Tuesday, January 31, 2017
My latest Vinyl Anachronist column for Perfect Sound Forever is now live at http://www.furious.com/perfect/vinyl113.html. This one is about some of the cheap plastic turntables newbies are buying, and which affordable 'tables they should be checking out instead. Enjoy!
Monday, January 30, 2017
If you love vibraphones, marimbas and other malleted instruments, check out my review of Arthur Lipner's Two Hands, One Heart on Positive Feedback Online. You can read it here.
Thursday, January 26, 2017
The latest installment of my cigar column, The Smoking Jacket, is now online at Part-Time Audiophile. This one discusses counterfeit Cuban cigars, and my recent adventures in smoking them since their availability has changed in the US.
I have to make one comment. Since I wrote this article about a week ago, I've had additional conversation with some of the experts and have learned even more about the counterfeit trade. So if you feel like I've missed something in the article, make a comment. I'll reply!
Tuesday, January 24, 2017
It's an unusual name for an album, succinct and majestic and brimming with power. It also reminds me of reading The Guinness Book of World Records when I was young, and giggling at the fact that Ed and Uz, two places in Kentucky, had the shortest names of any cities in the US. Ur is one of those places, surely.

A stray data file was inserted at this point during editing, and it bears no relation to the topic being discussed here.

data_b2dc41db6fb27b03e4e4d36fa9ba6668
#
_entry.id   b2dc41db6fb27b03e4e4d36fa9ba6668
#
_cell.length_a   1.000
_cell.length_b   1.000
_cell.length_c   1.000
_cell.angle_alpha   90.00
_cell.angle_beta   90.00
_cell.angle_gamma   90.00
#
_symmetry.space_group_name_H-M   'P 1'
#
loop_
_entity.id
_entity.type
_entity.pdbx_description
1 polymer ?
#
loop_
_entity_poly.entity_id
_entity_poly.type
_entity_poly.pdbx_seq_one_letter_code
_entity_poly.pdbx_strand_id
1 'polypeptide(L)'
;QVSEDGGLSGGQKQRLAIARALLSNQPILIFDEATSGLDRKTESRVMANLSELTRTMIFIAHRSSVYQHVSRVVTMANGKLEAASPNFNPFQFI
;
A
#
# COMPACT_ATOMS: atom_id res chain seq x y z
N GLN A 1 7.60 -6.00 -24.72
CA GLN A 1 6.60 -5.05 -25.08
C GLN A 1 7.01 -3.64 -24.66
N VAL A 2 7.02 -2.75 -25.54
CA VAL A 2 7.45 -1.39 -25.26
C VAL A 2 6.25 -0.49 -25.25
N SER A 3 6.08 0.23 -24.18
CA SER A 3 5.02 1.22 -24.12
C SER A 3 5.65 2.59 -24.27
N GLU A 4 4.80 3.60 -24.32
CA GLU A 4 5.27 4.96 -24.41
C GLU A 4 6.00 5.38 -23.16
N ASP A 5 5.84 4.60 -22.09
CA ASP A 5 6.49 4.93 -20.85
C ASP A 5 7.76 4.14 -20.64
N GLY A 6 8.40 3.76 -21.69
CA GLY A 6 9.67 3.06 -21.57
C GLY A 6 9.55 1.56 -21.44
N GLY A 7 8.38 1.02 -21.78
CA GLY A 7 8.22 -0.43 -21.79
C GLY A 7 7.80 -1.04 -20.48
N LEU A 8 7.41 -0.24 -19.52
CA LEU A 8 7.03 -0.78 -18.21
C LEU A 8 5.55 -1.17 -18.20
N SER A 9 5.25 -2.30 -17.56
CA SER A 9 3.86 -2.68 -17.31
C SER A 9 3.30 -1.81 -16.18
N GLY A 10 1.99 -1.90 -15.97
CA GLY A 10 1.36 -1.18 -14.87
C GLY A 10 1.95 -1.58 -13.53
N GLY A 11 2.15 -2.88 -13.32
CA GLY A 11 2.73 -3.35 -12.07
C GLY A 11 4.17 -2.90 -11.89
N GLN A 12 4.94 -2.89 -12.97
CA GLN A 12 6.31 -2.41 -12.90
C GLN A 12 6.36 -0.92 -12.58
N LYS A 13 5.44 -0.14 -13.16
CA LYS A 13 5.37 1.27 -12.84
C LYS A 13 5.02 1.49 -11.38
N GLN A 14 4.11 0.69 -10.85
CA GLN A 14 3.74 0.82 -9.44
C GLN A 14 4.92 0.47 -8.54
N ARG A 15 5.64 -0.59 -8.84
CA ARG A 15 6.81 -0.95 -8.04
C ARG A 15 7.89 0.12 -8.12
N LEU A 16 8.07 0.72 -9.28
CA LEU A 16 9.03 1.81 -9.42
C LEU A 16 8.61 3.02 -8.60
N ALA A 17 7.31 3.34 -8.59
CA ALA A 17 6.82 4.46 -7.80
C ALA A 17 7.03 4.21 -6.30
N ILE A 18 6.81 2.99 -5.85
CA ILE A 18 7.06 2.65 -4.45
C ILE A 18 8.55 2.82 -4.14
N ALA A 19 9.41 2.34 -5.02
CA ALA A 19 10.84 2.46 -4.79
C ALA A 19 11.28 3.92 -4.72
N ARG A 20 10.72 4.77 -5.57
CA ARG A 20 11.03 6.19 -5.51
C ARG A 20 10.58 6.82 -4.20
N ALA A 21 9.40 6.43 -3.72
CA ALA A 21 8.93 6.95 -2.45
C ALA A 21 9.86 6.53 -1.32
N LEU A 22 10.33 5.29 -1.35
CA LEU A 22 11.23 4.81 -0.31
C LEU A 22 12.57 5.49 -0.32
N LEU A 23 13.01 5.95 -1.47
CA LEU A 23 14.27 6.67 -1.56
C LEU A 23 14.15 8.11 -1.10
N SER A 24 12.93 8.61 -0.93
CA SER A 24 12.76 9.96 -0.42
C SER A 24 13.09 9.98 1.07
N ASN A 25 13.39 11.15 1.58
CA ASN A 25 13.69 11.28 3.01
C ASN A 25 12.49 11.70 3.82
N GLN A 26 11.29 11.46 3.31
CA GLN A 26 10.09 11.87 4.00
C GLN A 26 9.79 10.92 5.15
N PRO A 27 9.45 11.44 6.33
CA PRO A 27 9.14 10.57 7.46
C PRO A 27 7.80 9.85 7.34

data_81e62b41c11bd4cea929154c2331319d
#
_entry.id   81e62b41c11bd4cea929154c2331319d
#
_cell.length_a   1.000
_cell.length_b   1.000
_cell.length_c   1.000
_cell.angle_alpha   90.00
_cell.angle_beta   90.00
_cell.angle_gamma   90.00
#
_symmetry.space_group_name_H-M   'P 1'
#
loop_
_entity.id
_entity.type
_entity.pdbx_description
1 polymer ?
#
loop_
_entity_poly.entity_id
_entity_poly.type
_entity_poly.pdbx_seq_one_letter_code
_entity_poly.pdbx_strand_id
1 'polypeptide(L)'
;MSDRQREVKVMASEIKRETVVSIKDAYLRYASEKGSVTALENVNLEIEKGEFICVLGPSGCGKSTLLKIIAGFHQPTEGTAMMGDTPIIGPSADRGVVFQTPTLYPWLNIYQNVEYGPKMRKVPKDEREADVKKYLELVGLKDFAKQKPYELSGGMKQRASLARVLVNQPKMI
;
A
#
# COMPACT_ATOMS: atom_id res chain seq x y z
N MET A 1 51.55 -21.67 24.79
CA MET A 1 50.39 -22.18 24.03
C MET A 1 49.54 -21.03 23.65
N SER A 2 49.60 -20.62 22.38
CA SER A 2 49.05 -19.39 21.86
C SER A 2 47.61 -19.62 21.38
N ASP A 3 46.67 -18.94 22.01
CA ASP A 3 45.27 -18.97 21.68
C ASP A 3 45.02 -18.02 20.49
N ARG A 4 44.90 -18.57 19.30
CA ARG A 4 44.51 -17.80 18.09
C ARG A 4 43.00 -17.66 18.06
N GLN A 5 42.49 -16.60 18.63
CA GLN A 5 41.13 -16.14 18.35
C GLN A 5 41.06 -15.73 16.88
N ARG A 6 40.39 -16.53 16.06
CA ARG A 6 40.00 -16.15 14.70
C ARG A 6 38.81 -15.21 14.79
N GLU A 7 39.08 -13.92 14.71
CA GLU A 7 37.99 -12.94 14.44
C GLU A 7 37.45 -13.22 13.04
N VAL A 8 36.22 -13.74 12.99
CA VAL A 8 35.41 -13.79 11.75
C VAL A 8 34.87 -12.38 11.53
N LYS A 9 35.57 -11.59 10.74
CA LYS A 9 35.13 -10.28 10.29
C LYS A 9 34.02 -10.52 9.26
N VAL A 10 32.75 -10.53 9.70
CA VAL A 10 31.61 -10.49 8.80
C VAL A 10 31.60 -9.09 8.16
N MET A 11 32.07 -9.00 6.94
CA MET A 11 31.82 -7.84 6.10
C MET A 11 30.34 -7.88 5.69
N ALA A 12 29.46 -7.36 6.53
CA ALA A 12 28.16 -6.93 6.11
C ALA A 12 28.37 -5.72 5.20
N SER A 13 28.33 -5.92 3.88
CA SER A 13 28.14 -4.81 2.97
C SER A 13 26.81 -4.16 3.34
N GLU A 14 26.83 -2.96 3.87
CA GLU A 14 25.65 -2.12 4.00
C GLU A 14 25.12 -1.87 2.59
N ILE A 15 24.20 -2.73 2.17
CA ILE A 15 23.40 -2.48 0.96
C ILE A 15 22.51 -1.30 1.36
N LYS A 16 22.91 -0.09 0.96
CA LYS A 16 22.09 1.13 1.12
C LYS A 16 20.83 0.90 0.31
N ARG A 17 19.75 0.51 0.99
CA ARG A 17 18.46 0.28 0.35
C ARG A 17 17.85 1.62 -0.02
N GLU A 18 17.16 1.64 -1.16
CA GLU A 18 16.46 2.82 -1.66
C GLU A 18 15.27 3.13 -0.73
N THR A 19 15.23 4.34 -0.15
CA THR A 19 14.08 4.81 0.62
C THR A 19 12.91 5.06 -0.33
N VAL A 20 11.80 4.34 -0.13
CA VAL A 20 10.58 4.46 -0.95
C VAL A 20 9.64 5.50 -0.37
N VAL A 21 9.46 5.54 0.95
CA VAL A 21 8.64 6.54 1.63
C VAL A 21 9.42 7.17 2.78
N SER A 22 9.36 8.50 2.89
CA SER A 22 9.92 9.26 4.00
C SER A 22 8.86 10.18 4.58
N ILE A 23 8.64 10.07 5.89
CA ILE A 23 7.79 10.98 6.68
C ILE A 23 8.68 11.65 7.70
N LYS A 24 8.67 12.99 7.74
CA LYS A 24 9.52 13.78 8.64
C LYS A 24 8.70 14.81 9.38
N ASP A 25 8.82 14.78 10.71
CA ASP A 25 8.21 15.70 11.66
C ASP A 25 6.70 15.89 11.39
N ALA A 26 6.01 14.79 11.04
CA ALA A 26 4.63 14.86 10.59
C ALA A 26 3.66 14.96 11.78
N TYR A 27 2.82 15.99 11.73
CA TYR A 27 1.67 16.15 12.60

No, it isn't anything this light or whimsical. "Ur is time. Past meets future, young forces are given the chance to carry time forward." So says the liner notes of the latest recording from 2L Recordings in Norway. Ur translates to a great many things in Norwegian--time, origin and even wilderness. This gorgeous album is a collection of works commissioned by the musical community in Trondheim and performed by Kammerkoret Aurum, a chamber choir consisting of 24 singers. Young composers such as Eva Holm Foosnaes (who also conducts the choir and is pictured below), Odd Johan Overoye, Martin Eikeset Koren and Geir Dohlie Gjerdsjo were given minimal guidelines for their compositions, resulting in eight works that explore the many facets of Ur--from psychology and interpersonal relationships to Norwegian folk traditions to the unyielding power of nature on both land and in the sea.
As a result, you get very specific pieces with very specific themes and visuals that can be embraced by the listener. The haunting Three songs to the forest by Foosnaes, for example, describes Norway's close bond to nature through passages titled "Wild bird," "Songs of the forest" and "People of the forest." Overoye's Steinbiten has a similar theme transferred to the ocean to represent three very different marine personalities--the wolffish, the monkfish and the Humpback whale. Just when you sense a common theme to Ur, you'll get Gjerdsjo's three-part meditation on dreams, "Lev var draum" or even Koren's "Tre reiskapar" which celebrates three farming tools--the sledgehammer, the saw and the scythe.